The Arts: The Other Israel on Screen
A film festival debuted in New York last fall, attracting a new audience to movieson Arab identity and culture in the State of Israel—and, perhaps, started a conversation.
With great trepidation, Mona approaches the customs house on the Israeli side of the border in the Golan Heights. As a Druze, she knows that once she leaves the country to join her fiancé in Syria, she will not be permitted back into Israel. She will never see her parents and siblings again. It is her wedding day, but a tear rolls down her cheek as she hands over her passport to begin her new life.
Israeli director Eran Riklis shot this scene in 2004 for his film Syrian Bride. Along with 20 other features, documentaries and shorts,Syrian Bride was screened last November in New York as part of the Other Israel Film Festival/ Images of Arab Citizens of Israel, which played to sell-out crowds. (For more on the films, go towww.otherisrael.org.)
Why would festival founder Carole Zabar create this event in a city that for 25 years has hosted the enormously popular Israel Film Festival, whose sole purpose is bringing Israeli movies to American audiences? Demographics: Whereas 40 percent of the moviegoers who attend the IFF are Israelis, nearly all of the 2,000 attendees at the Other Israel event were Americans, 30 percent of whom were not Jewish.
“A certain number of people go to Israeli films and they’re cognizant of Arab Israelis, but I wanted to reach a wider audience,” explains Zabar. Her goal, as stated in the festival brochure, was simple: “I founded the Other Israel Film Festival to serve as a platform for New Yorkers to learn about the culture, identity and the daily life of Israeli Arab citizens…. Through the…festival, Arab Israelis who have long been a part of Israel’s art and film scene will bring [their] perspectives and culture to an audience that has never heard this voice before.”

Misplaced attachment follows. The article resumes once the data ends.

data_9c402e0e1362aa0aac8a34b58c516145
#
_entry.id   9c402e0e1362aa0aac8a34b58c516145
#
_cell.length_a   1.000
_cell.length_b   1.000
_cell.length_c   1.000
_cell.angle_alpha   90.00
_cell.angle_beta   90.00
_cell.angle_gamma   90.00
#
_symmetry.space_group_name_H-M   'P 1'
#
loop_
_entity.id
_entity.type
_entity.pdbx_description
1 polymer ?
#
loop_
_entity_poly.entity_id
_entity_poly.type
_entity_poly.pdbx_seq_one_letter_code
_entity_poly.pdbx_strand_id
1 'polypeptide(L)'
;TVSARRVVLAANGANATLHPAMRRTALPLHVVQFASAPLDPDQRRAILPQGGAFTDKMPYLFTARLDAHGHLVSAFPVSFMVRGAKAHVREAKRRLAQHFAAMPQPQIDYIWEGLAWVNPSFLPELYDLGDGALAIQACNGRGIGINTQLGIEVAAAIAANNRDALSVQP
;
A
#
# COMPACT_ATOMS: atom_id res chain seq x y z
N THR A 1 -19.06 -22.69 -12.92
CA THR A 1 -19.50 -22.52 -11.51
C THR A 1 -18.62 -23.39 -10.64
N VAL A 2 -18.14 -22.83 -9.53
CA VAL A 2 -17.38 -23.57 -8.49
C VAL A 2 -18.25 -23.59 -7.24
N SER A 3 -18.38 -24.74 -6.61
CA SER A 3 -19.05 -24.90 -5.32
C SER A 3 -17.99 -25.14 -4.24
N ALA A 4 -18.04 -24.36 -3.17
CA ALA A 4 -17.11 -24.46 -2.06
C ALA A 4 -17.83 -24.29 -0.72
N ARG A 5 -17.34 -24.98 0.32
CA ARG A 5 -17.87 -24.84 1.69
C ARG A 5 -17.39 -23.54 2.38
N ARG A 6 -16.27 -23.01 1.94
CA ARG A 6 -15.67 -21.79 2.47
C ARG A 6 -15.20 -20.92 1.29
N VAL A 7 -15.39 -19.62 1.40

Zabar’s call echoes others that have arisen in the past few years. Following the publication of the Or Commission report in 2003, 70 North American Jewish organizations, including the Anti-Defamation League, UJA-Federation of New York and Hadassah, came together on the Inter-Agency Task Force on Israeli Arab Issues with the mission of educating North Americans about advancing civic equality in Israel for Jews and Arabs.
Says ADL’s Kenneth Jacobson, a member of the task force’s executive committee, “With everything that has happened in the past 60 years, a good chunk of Arab Israelis have remained loyal to the State of Israel. That should not be taken for granted. Moreover, American support for Israel is predicated on Israel’s being a democratic state like America. The treatment of minorities is an important facet of democracy.”
Zabar did not want the festival to be about the Israeli-Palestinian conflict; the films would focus only on Arabs living within Israel’s 1967 borders.
“[The idea] was not to separate the Arab Israelis from the general background of the conflict but to put a spotlight on the community,” says Ravit Turjeman, festival director and founder of Dragoman Films, a distribution company specializing in Middle Eastern cinema.
To that end, the festival screened feature films like Atash (2004), directed by Tawfik Abu Wael, about a dictatorial Arab patriarch who forces his family to live in an abandoned Israeli military outpost where he illegally diverts water to their land. “The water surging through the pipe parallels the surging resentment the family feels toward the father,” says producer Avi Kleinberger.
Also screened was the 2007 satire Arab Labor, a television series in which Amjad tries to “Israelify” himself to succeed as a journalist, and the classic Behind the Walls (nominated for a 1984 Academy Award for best foreign language film), depicting an unlikely partnership between a Jew and an Arab in Israel’s central prison.